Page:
The Last Flight of William F. Smith Jr.

When areas of cold and warm air meet, the water in the air condenses into fog, a wet grey mass of cloud that covers land & sea and can be a navigators worst nightmare.

On the morning of Saturday the 28th of July, 1945 a thick fog hung low over New York City. Struggling through the mist that morning was an army B-25 piloted by Lt. Col. William F. Smith Jr a 27-year-old West Point Graduate. A highly decorated combat pilot Smith had flown over 500 combat hours without loosing a single plane. That day Smith was making a routine journey, he was piloting two soldiers from New Bedford, Massachusetts to Newark, New Jersey. For a pilot who had survived several combat missions in Europe the poor visibility was a minor problem. His flight plan reflected his confidence and ended with the statement, " I'm familiar with the danger areas in my line of flight". In New York City the days dreary weather made little difference to workers who were still on a wartime schedule. Many were putting in weekend overtime. Among them were the staff of the Catholic War Relief Services on the 79th floor of the Empire State Building. Also at work that morning was New York's half American Italian half Jewish mayor Fiorello LaGuardia who was an aviation enthusiast & New York's airport had been named after him. The mayor had long advocated stricter regulations for planes flying over the city fearing that the dearth of air traffic controls would one day end in disaster.

At about 9:45 in the morning Lt. Col. Smith's aircraft approached LaGuardia airfield. The airfield tower gave a clear recommendation about whether or not Smith should fly over Manhattan. He was told to land but refused stating he was on his way to Newark. The war was still on so the military had priority. As Smith approached Manhattan the fog became thicker. The pilot searched for a landmark to make sure he was on the right course. The belief is that when he flew across the East River he mistook it for the Hudson River & thus thought he was over the safety of the New Jersey swamps. He would then turn south and land in Newark. Smith lowered his landing gear & began to descend. Suddenly through the mist he saw a skyscraper directly ahead. The B-25 was not over New Jersey, it was flying over the middle of Manhattan at an altitude of only 500 feet (153 m) forcing Smith to navigate through a maze of buildings. He managed to miss the RCA building & two other skyscrapers. Then a wall of granite& glass appeared directly in front of the Mitchell Bomber, the Empire State Building. The plane hit the 79th floor and a rolling ball of fire filled the offices before most of the employees had a chance to leave their desks. An 18-by-20 foot (5.49- by-6.10 m) hole was gouged by the B-25, and one of the plane's engines plowed through the building, emerging on the 33rd Street side and crashing through the roof of a neighbouring building where it started a fire. Mayor LaGuardia heard the reports & rushed to the scene. Part of the plane was stuck in the building & aviation fuel was streaming down. Rescuers were quickly on the scene, their reflexes sharpened by four years of wartime preparation. Firemen took lifts as far as they could to the 67th floor, loaded with fire axes & hoses they climbed the remaining flights of stairs & began to fight the flames. Unbeknownst to rescuers, when the hoist and governor cables of one of the lifts had been severed, ropes to other lifts had been weakened. Nevertheless, the lifts had to be used to transport those severely injured. The fire was brought under control in 19 minutes but that seemed an eternity to the employees trapped in the Catholic Relief Offices. Bystanders saw them at the window & alerted the firemen who broke in and rescued most of them. Others were sitting at their desks charred beyond recognition. Miraculously only 14 people would perish in this incident, Lt. Col. Smith, his two passengers and 11 people in the Empire State Building. Another 25 would suffer severe wounds and there was slight damage done to the building. A B-25 is a fairly small plane. The aeroplane that struck the building was not equipped with radar to warn the crew of objects in their path. In those days pilots had to rely on visibility, skill & luck.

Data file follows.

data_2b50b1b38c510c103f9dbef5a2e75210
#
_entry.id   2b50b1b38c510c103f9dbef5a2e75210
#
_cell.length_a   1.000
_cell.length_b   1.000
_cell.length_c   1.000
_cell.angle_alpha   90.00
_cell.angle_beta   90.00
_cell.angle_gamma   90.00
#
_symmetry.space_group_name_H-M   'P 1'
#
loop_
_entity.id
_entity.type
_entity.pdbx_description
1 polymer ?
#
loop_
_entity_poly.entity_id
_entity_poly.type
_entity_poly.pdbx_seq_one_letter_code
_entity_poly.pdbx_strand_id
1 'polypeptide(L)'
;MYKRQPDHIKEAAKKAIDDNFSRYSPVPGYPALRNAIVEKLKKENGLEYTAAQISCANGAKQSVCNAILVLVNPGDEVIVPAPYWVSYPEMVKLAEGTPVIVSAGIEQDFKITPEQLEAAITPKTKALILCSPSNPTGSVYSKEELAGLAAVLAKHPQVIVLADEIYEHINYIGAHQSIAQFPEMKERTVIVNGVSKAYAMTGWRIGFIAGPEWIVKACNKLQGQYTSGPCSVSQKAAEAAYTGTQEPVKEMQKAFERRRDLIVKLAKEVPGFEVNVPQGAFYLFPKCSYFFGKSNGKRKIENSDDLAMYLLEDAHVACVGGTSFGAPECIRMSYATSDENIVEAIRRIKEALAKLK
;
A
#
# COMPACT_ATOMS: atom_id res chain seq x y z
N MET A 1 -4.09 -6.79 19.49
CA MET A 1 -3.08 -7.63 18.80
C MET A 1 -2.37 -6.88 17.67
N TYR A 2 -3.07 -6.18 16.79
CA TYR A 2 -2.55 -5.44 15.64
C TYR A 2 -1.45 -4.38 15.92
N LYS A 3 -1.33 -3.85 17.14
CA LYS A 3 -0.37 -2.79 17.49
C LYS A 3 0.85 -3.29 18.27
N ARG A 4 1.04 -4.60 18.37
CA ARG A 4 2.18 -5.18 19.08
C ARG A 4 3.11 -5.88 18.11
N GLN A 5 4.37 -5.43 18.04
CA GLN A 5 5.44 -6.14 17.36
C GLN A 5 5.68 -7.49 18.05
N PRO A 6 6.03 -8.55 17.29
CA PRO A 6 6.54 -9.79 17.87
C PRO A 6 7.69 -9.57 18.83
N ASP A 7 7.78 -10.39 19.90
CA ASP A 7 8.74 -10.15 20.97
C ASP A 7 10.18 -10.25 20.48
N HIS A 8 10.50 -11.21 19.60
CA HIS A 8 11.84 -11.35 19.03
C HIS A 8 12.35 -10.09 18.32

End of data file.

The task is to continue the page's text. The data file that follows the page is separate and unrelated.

In the years following the war the use of radar's all seeing eye began to make weather less of a danger to aircraft. But even radar could not always save lives when fog gathered.


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